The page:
By Tyler Griffin
When students, and The Eyeopener, return to campus next fall, Ryerson University will have a new name.
And with it will come the “next chapter” for our university, marked not just by the name change, but by a campus community that will have to navigate a brave new post-isolation world.
Nothing is the same as it was in March 2020 and COVID-19 has exposed many of the flaws that existed in our traditional ways of doing things. There’s no going back to the way things were—and this new era for Ryerson must reflect that.
This year, we’ve seen Ryerson fail to divest from fossil fuels when other universities did, make shallow attempts at reconciliation and continually prioritize their financial interests over students’ wellbeing. If the next academic year is truly meant to be a new chapter for our university, it needs to be accompanied by specific, tangible actions from the administration.
But as students, we can’t hold the university to this standard unless we meet it ourselves.
This past semester saw the soft-return of students on campus. Seeing students walk to class in groups, laugh on Gould Street and avoid veering Lake Devo skaters filled me with a sense of purpose and community that I’d lost after working alone in my apartment for so long.
Our community has been somewhat fractured in recent years by our inability to be together. Students’ mental health suffered, campus organizing became more challenging than ever, and The Eye was no exception. We’ve had to cut print issues, events meant to bring us together, downsized some of our operations and let go of a lot of ambitions—all so we could continue to tell your stories as best we could.
We’ve all sacrificed a hell of a lot to get to this point.
Thanks for letting me tell your stories all these years, Ryerson
But I know that because of future generations, these sacrifices will not have been for nothing. I know that when students return to campus in the fall, they’ll take advantage of the opportunities around them to make a difference and hold those with power, and themselves, to a higher standard. I know they will get out there, make connections, try things that wouldn’t usually be their ‘thing’ and make use of their agency as students and members of our community. Because there will never be a better time to figure out who you are, or who you want to be, and fuck up some shit along the way.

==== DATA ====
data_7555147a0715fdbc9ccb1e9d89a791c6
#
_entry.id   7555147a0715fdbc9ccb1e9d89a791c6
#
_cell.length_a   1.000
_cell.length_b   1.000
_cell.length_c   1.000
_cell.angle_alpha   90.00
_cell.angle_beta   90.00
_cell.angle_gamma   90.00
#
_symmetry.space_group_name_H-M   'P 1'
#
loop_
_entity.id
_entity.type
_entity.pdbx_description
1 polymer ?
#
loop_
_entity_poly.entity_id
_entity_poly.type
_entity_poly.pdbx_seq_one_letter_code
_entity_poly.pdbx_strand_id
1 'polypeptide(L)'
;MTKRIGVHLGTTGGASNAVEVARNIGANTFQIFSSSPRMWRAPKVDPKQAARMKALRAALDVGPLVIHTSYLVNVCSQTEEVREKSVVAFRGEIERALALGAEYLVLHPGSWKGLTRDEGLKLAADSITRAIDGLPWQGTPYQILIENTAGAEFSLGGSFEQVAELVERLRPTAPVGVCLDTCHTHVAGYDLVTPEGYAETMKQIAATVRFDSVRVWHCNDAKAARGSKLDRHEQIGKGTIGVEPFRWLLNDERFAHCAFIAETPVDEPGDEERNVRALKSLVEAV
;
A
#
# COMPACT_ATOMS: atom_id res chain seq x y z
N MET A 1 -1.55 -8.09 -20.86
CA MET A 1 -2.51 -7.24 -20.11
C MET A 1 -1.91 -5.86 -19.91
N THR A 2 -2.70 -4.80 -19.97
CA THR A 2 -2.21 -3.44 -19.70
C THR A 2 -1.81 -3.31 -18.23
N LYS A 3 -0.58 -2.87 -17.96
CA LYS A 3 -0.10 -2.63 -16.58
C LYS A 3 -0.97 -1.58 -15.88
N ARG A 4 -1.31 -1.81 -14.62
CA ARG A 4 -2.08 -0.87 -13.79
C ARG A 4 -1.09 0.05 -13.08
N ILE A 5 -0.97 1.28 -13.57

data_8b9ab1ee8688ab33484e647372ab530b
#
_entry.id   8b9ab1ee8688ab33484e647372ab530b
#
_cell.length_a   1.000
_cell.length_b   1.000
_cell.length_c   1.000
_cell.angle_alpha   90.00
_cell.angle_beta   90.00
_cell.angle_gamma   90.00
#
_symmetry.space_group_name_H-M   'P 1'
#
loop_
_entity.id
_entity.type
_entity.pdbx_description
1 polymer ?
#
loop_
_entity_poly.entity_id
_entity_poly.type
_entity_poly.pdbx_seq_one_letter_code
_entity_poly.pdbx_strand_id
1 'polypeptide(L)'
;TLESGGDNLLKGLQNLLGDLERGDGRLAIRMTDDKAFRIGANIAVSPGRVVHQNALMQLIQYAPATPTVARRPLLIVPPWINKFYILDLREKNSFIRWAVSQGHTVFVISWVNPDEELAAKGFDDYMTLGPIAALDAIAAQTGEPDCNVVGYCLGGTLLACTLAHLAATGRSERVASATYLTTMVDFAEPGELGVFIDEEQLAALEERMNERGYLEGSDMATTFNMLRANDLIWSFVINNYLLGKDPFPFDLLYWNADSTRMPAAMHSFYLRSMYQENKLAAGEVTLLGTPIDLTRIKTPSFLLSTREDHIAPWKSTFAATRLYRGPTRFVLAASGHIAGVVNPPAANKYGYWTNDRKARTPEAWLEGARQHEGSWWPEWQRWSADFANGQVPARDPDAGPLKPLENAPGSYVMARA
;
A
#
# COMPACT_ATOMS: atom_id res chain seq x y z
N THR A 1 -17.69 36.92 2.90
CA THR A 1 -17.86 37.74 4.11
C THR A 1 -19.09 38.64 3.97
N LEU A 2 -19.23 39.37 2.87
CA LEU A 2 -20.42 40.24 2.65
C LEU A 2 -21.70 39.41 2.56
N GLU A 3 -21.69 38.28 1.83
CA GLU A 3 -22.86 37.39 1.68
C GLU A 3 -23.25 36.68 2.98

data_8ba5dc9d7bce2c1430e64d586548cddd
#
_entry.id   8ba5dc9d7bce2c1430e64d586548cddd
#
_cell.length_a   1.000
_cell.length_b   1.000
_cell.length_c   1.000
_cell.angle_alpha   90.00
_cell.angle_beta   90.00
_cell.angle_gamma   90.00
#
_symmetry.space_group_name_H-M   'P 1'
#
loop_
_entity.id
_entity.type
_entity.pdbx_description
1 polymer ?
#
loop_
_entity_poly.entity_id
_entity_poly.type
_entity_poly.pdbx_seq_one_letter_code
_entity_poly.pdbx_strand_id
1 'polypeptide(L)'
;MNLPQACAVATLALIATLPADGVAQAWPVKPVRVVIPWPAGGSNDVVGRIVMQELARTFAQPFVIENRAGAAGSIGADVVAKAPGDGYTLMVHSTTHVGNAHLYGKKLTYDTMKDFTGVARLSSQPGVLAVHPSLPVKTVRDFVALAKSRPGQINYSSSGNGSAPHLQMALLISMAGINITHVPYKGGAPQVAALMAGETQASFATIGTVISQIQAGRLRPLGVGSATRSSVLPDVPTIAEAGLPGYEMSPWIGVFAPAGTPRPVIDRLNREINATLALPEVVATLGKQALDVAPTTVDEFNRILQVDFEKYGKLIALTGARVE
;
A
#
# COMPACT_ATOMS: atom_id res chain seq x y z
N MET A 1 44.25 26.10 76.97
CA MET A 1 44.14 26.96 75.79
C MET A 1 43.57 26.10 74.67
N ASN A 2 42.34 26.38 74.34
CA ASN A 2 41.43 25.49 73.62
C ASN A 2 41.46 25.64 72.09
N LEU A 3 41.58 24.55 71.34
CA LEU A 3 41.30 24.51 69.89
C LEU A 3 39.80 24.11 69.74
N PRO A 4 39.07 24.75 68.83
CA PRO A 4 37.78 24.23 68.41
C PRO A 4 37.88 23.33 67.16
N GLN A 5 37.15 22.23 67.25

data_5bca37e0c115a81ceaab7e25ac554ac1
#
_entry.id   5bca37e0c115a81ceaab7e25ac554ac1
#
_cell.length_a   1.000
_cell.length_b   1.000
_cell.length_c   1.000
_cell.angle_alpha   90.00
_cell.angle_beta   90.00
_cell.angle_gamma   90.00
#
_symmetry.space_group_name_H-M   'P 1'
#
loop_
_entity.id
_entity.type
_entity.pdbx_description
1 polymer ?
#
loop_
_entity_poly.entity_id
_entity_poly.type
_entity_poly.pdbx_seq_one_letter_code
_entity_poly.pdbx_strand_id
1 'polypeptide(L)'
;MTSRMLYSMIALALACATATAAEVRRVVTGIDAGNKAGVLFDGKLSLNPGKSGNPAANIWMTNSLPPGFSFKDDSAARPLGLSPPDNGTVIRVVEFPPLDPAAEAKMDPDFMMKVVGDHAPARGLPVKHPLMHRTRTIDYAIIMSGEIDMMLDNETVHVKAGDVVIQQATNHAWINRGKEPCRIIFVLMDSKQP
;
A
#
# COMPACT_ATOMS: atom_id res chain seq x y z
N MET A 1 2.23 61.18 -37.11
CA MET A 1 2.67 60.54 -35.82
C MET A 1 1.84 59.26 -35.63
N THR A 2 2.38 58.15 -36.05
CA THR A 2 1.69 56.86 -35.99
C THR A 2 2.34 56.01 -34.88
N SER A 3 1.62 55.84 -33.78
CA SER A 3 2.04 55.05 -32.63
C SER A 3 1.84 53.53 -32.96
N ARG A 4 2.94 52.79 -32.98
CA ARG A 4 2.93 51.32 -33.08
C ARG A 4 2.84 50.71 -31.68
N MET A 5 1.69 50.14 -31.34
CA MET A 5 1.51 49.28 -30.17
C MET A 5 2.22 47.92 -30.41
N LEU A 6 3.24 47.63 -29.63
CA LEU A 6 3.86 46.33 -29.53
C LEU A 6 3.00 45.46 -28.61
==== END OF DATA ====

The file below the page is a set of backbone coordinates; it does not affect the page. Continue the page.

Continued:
I signed up to write my first article for The Eye in September 2016, covering a men’s hockey game. When I meekly went up to their booth set up for O-week, I didn’t know what I was getting myself into, but I knew it was the perfect opportunity to try something outside my comfort zone.
Over five years later, we’ve broken stories of bed bugs on campus, a quarter-million-dollar credit card scandal and, of course, Ryerson’s new name. I’ve seen minds and hearts change in front of my eyes. I’ve worked with some of the most inspiring people I’ve ever met over the years, who have become friends I’ll have for a lifetime. They’ve shaped me into who I am today and pushed me to become the best version of myself.
These will be my final words in the pages of this measly-but-punchy student newspaper and I’m eternally indebted to all it’s done for me and the community surrounding it.
We’ve endured a lot in recent years, and I’m sure we will continue to endure even more. But if there’s one thing I’ve learned through all of it, it’s that The Eye will continue to tell your stories—no matter how many apocalyptic disasters are thrown our way.
Because there will always be students who care enough to seek them out; because student voices matter, and will always find a way to be heard; because, at the end of the day, students won’t remember the hours spent in lecture halls or writing essays, but the times they had collaborating and making their small-but-mighty mark on this corner of the world.
The Eye may change and morph and transform, but there will always be students crazy enough to dedicate themselves to this beautiful disaster of a newspaper and make it their own.
The Eye is not post-production drinks at the Ram in the Rye, shenanigans in the (currently flooded) office we sometimes sleep in or early mornings pushing a circ cart. The Eye is an ideal committed to holding power to account, amplifying traditionally unheard voices and creating real, tangible change in the people and places around us—and having a few drinks, laughs and FUCK-YOUs while we’re at it.
I’ve given this place everything I have, and now it’s time for someone else to do the same and make it their own.
So go out there, get involved, learn something new, make mistakes, fuck some shit up and keep writing the story (maybe even in the pages of The Eye?).
Thanks for letting me tell your stories all these years, Ryerson. It’s been the greatest honour of my life.
Editor-in-Chief, Vol. 55